Logging

The router can display logging messages on the terminal, store them in a buffer on the router, or send them to a log server using syslog (syslog is standard on Unix systems, and available for Windows[*]). You can control how much logging information is collected by using severity levels. For example, you can say that all messages should be sent to the log server regardless of severity, but that only critical messages should be displayed on a console.

[*] One source for syslog for Windows is Kiwi Syslog Daemon (http://www.kiwisyslog.com). Search on "syslog and Windows" at http://www.download.com to find a number of others.

16.4.1. Configuring Logging

By default, logging is disabled. If you want to log the router's activity, you must start by enabling logging:

 logging on

We can now configure the syslog server. On a Unix system, you configure syslog by editing the /etc/syslog.conf file. On Windows, the configuration process depends on the software you use. No matter what operating system you run it on, each log file is associated with a facility and a severity. For example, the syslog.conf file might contain the following entry:

 local5.debug /var/adm/local5.log

This means that messages coming from the user-defined facility local5, with a severity debug (or greater), should be saved in the file /var/adm/local5.log. Since debug is the lowest possible severity, this statement means that we will log all messages from the local5 facility. On the router, the following commands start logging:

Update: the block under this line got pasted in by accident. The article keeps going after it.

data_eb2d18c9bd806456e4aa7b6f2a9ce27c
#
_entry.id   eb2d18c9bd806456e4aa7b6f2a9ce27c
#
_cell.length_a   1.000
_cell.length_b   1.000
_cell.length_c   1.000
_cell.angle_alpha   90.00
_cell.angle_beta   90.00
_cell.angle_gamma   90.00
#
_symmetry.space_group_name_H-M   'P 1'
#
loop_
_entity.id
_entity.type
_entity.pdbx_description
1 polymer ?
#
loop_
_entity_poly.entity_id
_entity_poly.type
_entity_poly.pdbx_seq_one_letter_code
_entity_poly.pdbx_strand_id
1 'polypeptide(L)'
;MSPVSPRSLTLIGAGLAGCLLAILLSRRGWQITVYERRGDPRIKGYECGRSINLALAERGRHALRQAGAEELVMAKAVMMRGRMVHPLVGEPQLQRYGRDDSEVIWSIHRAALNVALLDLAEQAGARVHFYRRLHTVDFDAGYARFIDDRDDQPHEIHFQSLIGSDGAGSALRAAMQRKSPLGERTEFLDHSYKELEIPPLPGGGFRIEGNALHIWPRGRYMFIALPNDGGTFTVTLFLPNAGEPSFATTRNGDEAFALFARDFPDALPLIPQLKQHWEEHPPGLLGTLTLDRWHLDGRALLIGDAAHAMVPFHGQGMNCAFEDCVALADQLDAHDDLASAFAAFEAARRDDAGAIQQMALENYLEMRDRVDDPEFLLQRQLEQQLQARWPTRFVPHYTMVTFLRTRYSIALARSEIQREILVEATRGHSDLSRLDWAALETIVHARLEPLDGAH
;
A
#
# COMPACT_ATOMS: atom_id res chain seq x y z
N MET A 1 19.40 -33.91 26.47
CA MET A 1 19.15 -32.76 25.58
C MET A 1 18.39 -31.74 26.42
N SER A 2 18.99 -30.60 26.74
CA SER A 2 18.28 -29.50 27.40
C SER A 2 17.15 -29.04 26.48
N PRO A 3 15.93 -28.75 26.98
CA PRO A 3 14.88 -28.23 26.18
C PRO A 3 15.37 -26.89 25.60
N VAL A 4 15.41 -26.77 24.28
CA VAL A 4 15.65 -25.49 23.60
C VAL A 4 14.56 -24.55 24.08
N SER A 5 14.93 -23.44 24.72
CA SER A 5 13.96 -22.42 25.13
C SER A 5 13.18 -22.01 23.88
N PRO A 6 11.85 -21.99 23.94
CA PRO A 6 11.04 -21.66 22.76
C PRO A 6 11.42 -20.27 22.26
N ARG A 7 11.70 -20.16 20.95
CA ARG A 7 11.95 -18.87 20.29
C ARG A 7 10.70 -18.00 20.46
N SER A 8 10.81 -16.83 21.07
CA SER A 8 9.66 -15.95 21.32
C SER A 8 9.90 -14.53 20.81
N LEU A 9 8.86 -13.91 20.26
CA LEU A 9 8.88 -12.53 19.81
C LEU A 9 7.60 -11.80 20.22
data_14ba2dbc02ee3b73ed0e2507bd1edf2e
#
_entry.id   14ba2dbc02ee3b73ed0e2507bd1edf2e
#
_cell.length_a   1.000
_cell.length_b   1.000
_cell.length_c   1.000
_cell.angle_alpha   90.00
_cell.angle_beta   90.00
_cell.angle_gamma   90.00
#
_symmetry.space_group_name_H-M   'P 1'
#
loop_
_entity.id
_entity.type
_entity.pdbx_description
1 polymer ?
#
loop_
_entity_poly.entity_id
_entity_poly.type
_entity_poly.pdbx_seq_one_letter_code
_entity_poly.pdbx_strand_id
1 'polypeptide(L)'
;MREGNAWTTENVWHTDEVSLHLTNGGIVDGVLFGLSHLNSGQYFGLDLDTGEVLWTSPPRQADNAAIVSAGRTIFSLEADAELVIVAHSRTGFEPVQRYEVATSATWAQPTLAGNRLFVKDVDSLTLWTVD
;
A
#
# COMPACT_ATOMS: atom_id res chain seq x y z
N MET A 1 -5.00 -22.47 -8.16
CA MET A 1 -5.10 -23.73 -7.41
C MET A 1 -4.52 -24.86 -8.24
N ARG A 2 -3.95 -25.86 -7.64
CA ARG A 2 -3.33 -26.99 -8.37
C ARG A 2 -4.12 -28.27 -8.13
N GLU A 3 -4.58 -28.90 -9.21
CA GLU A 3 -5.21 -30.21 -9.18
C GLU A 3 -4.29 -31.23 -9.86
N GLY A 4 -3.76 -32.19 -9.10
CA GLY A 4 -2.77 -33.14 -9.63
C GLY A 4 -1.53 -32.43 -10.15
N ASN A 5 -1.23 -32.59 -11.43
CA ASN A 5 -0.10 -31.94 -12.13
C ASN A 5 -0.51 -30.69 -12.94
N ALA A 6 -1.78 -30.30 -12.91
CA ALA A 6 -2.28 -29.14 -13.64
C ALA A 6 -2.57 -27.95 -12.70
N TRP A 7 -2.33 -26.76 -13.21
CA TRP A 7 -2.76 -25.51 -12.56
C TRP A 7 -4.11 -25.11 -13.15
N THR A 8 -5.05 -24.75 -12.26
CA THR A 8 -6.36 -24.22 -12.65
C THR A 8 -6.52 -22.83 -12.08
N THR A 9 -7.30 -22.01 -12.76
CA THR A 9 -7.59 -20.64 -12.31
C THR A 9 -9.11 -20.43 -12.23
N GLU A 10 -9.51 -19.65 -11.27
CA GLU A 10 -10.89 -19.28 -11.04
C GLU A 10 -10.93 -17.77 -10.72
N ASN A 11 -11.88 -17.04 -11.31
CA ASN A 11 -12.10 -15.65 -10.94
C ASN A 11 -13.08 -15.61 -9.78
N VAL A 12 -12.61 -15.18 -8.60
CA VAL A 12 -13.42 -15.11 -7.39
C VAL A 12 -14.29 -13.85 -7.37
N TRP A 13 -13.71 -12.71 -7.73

! Enable timestamps for all log messages and debug with a time and date
 stamp.
 ! The localtime keyword lists the time in local time instead of UTC
 service timestamps log datetime localtime
 service timestamps debug datetime localtime
 ! Set the syslog server's IP address
 logging host 10.10.1.2
 ! Limit the log messages to informational and higher
 logging trap informational
 ! Set the facility name on the syslog server
 logging facility local5

The final two commands are the most important. The logging trap command says that we're interested in messages with a severity of informational or higher. The logging facility command says that, when the router generates a message, it should be tagged with the facility local5. The facility name you use must match one of the facilities configured on the server.

16.4.2. Severity Levels

Syslog keeps track of messages using eight severity levels , listed in Table 16-1. If you set logging to any particular level, all messages at that level and above will be logged.

Table 16-1. Severity levels

Level

Name

Syslog translation

What it means to you

0

Emergencies

LOG_EMERG

System unusable

1

Alerts

LOG_ALERT

Immediate action required

2

Critical

LOG_CRIT

Critical condition

3

Errors

LOG_ERR

Error condition

4

Warnings

LOG_WARNING

Warning

5

Notifications

LOG_NOTICE

Normal significant conditions

6

Informational

LOG_INFO

Just FYI messages

7

Debugging

LOG_DEBUG

Debugging output

 

16.4.3. Buffering Logging and Debug Output

Some other logging commands provide control over how log messages are handled. The first one we will look at is logging buffered, which gives us some control over chatty debug output. For example, if you enable debugging for EIGRP with the command debug ip eigrp, you're in for a lot of logging in the console window. However, you can disable console logging and enable buffered logging with the following commands: